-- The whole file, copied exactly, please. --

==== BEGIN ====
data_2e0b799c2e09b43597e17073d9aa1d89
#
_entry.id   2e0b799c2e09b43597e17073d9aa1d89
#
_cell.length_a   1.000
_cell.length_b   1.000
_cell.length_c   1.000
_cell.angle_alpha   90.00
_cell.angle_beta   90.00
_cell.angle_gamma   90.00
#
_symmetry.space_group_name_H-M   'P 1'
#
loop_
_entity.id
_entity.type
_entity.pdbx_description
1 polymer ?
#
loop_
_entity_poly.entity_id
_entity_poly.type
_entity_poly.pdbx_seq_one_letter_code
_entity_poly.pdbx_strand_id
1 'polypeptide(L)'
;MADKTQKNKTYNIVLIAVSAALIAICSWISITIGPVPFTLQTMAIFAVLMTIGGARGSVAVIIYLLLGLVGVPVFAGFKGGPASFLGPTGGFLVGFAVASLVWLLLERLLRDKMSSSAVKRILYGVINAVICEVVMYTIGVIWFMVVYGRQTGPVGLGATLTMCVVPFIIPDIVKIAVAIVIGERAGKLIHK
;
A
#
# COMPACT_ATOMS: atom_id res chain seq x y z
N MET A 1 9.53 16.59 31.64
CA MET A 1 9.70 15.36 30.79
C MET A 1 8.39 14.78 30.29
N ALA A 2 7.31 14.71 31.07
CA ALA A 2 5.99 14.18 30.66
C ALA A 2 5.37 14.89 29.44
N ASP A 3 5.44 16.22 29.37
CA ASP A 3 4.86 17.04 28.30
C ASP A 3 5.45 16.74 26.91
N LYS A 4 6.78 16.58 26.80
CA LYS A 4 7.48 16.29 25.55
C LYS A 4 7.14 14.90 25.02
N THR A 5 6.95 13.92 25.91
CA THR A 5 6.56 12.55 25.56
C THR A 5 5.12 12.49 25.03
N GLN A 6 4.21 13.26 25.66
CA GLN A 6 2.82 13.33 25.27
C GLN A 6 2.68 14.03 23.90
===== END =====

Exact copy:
data_2e0b799c2e09b43597e17073d9aa1d89
#
_entry.id   2e0b799c2e09b43597e17073d9aa1d89
#
_cell.length_a   1.000
_cell.length_b   1.000
_cell.length_c   1.000
_cell.angle_alpha   90.00
_cell.angle_beta   90.00
_cell.angle_gamma   90.00
#
_symmetry.space_group_name_H-M   'P 1'
#
loop_
_entity.id
_entity.type
_entity.pdbx_description
1 polymer ?
#
loop_
_entity_poly.entity_id
_entity_poly.type
_entity_poly.pdbx_seq_one_letter_code
_entity_poly.pdbx_strand_id
1 'polypeptide(L)'
;MADKTQKNKTYNIVLIAVSAALIAICSWISITIGPVPFTLQTMAIFAVLMTIGGARGSVAVIIYLLLGLVGVPVFAGFKGGPASFLGPTGGFLVGFAVASLVWLLLERLLRDKMSSSAVKRILYGVINAVICEVVMYTIGVIWFMVVYGRQTGPVGLGATLTMCVVPFIIPDIVKIAVAIVIGERAGKLIHK
;
A
#
# COMPACT_ATOMS: atom_id res chain seq x y z
N MET A 1 9.53 16.59 31.64
CA MET A 1 9.70 15.36 30.79
C MET A 1 8.39 14.78 30.29
N ALA A 2 7.31 14.71 31.07
CA ALA A 2 5.99 14.18 30.66
C ALA A 2 5.37 14.89 29.44
N ASP A 3 5.44 16.22 29.37
CA ASP A 3 4.86 17.04 28.30
C ASP A 3 5.45 16.74 26.91
N LYS A 4 6.78 16.58 26.80
CA LYS A 4 7.48 16.29 25.55
C LYS A 4 7.14 14.90 25.02
N THR A 5 6.95 13.92 25.91
CA THR A 5 6.56 12.55 25.56
C THR A 5 5.12 12.49 25.03
N GLN A 6 4.21 13.26 25.66
CA GLN A 6 2.82 13.33 25.27
C GLN A 6 2.68 14.03 23.90